*****5k Race Report********
15:53.5 - PR!This was basically perfect conditions and course, and I had some competition too.
I immediately went to the lead and there was one guy right behind me. The start is slightly uphill and against the little bit of wind there was. After a couple hundred meters I checked my watch and my pace was in the 4:50s. This was a very good sign as I wanted to get out hard. I settled down a bit and came through mile 1 in 5:09. The second place guy was still relatively close as I could hear his footsteps. While mile 1 is slightly uphill, mile 2 has a big downhill followed by a big uphill. I heard second place up until about the 2 mile mark. The 3rd mile is flat for the first half and then a slight uphill followed by a slight downhill back to the start/finish. I was pushing hard, especially the last tenth of a mile when I knew I had a shot at sub 16. I somehow was running at a 4:20s pace during my sprint to the finish!
The course was great - basically a big square so there were very few turns, and cones the entire way. The roads weren't always smooth so I did have to watch my steps a bit but overall the footing was pretty good. I had two police cars leading the way which was cool. I don't think I've ever had that in a race before. Weather was just about perfect - mid 30s with just a bit of wind. I think the wind actually helped as it was against me for the first half and with me for the last half.
I ended up winning by almost 30 seconds and got a plaque and a $25 gift card to a local brewpub which we used after the race.
What a difference course, weather, and a bit of competition makes as I was almost a minute faster than 2 weeks ago. Perhaps only running 80 miles instead of 95 this week had an impact too.
Marathon PR: 2:35:49 (2019) Goal Races: Lakefront (10/6), CIM (12/8)
I agree consistency is key to improving fitness and achieving goals, but you definitely do not need to be running 6 or 7 days a week and averaging 60-70 miles a week to demonstrate that consistency and have the fitness to run a sub 3 marathon.
Madison: Congrats on the PR and sub 16! That kind of time makes sense based on what I've seen of your training but it is great to actually execute it and enjoy the confidence boost that comes with a PR.
ASU: I agree that 30-40 miles/week is probably not enough. As MMC said consistency is important. Just getting in easy miles, 5-7 days per week is a good first step. Also a long run, building up to about 20 miles, once every 1-2 weeks, is a pretty common component for most marathoners. I personally place a lot of emphasis on the long run. Finally, some quality once a week (some do this twice a week) consisting of threshold paced running, either as a single block of 3-5 miles or broken up into smaller reps, is another key component. But mostly you just need to get in easy miles on a regular basis. Weekly mileage varies a lot but most here put in 60/week on the low end. If you look at people's weeklies here you'll get a good sampling of typical marathon training.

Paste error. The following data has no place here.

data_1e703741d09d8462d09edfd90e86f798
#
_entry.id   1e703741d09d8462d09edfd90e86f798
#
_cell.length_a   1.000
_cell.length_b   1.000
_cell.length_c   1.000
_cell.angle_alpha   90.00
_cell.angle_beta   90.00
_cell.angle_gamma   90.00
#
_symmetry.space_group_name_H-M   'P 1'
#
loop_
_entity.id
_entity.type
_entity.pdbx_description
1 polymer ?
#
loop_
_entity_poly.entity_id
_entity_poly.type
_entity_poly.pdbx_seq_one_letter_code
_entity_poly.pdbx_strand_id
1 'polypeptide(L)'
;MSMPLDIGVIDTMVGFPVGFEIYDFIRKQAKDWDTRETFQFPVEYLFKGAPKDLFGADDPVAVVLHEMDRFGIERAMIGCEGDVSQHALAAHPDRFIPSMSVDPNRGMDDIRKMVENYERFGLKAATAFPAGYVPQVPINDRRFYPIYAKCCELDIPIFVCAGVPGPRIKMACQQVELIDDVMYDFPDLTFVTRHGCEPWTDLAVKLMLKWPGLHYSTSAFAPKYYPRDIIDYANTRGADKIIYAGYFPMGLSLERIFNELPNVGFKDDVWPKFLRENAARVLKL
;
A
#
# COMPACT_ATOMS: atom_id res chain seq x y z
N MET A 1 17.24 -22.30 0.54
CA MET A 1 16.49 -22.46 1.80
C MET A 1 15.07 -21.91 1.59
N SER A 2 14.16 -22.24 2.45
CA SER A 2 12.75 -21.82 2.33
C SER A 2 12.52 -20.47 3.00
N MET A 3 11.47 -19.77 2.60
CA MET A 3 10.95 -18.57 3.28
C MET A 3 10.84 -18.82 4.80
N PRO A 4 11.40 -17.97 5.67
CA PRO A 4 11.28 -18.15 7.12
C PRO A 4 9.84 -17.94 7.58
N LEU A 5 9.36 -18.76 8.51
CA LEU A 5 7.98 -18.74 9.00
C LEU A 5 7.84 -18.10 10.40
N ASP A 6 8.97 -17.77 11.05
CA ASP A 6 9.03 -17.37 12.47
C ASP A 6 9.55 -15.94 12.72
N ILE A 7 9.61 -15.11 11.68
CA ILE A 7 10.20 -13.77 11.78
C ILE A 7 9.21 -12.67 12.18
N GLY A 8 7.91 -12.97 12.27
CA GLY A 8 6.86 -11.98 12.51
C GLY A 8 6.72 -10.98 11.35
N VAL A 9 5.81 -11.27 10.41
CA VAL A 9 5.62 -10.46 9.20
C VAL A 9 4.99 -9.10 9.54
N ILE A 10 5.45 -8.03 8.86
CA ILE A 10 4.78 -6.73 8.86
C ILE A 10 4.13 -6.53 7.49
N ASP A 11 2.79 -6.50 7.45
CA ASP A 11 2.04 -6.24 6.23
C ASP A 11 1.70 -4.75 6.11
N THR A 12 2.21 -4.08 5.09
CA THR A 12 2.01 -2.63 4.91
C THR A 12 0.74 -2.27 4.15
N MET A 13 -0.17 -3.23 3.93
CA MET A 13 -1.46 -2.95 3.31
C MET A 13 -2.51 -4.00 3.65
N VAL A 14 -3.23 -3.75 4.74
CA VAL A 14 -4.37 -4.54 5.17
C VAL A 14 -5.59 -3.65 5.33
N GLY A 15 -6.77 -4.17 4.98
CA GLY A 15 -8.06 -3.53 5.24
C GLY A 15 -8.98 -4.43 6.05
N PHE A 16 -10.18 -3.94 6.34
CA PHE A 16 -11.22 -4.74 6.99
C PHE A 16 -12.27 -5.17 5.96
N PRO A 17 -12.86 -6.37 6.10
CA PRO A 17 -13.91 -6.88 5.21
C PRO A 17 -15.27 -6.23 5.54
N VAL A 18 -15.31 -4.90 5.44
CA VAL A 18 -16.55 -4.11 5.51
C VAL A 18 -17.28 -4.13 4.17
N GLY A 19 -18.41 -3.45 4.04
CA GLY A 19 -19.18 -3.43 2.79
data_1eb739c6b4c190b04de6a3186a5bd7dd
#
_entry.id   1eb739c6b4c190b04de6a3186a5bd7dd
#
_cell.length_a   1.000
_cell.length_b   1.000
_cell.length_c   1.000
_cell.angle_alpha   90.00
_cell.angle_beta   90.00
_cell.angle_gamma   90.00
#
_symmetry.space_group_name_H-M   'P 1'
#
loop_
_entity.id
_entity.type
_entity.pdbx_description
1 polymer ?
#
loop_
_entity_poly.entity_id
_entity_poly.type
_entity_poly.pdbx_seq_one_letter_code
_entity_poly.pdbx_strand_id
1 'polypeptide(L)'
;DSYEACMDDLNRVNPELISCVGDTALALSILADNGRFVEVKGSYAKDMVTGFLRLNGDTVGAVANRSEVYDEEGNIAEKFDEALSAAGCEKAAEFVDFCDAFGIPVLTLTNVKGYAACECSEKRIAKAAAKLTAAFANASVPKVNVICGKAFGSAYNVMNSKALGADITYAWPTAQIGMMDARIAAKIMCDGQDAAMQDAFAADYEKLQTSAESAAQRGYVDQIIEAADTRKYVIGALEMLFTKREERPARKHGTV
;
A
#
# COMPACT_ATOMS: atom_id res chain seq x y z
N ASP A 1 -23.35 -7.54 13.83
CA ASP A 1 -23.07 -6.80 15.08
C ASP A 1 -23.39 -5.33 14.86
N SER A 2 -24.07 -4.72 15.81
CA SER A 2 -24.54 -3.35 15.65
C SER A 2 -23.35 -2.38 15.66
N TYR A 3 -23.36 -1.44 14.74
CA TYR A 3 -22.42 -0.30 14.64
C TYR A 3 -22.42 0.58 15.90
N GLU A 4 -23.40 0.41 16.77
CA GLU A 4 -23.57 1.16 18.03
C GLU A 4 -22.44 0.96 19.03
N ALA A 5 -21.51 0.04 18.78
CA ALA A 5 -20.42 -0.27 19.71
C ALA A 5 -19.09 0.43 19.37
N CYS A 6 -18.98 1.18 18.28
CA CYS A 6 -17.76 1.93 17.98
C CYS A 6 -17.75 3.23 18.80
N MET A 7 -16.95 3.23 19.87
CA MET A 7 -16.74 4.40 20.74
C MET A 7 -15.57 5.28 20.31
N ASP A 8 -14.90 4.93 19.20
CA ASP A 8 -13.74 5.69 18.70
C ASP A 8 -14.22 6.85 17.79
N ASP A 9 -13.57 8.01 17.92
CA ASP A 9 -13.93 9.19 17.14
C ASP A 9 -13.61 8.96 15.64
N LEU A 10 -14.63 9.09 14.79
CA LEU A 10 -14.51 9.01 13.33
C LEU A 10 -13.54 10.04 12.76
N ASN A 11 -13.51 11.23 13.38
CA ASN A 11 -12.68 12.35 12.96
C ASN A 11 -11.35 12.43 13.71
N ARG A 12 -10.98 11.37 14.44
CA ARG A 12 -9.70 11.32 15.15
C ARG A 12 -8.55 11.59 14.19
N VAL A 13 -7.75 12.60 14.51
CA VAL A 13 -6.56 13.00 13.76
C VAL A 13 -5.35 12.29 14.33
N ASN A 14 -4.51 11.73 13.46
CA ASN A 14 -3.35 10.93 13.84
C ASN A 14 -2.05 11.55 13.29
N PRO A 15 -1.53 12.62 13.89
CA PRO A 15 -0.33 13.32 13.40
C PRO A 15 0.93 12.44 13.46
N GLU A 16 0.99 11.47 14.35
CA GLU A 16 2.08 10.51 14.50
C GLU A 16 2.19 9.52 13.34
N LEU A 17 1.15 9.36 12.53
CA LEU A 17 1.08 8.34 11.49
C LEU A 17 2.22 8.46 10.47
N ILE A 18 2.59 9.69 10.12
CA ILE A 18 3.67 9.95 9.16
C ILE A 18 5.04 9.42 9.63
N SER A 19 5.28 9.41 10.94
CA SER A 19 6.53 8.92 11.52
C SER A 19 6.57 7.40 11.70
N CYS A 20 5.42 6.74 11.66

Weather that’s a killer result knee deep in a marathon segment. Great week
madison that’s an absurd race right there.
Well I caught the flu and thurs to Sunday was a wash. Guess I shouldn’t complain because I rarely get sick
mon 8 with strides 8:20
tue am 9.5 with 25 minutes at 6:23
Pm 6x3:00 at 5:20. This was good and super smooth
wed 8 8:17
thurs 5 pulled the plug
HM: 1/17 1:18:53. FM: 12/18 2:46:04
Madison- great result! Must have been nice to hear the footprints fading away. Solid finishing kick too. Not sure what you meant about the wind helping you though.
Weather- nice job too. Sounds like you are in great shape for Boston.
ASU- My advice would be to find a marathon schedule and stick with it... I would recommend pfitz 18/55 but there are other options too. There's really no way to predict how you will respond to training, but it may take a few cycles, and there is no guarantee, especially since you are not a newer runner. The BQ time for you last year was 3:10 and you had to beat it by 5 minutes, so for you, it was 3:05. I doubt you would need to run under 3. If you really poured your heart into this goal, you'd get another 5 minutes when you turned 40. There is also some luck involved in getting good weather... I would have probably gone under 3hr 2 years ago at Philly and last year at Steamtown if the weather had cooperated.
And it goes without saying, but get yourself some vaporflys
Had a solid recovery week post Shamrock half. Biggest week of my cycle coming up before a 2 week taper for Boston. Fitness pointing towards a 2:54ish.
Weekly Summary Monday, Mar 18, 2019 thru Sunday, Mar 24, 2019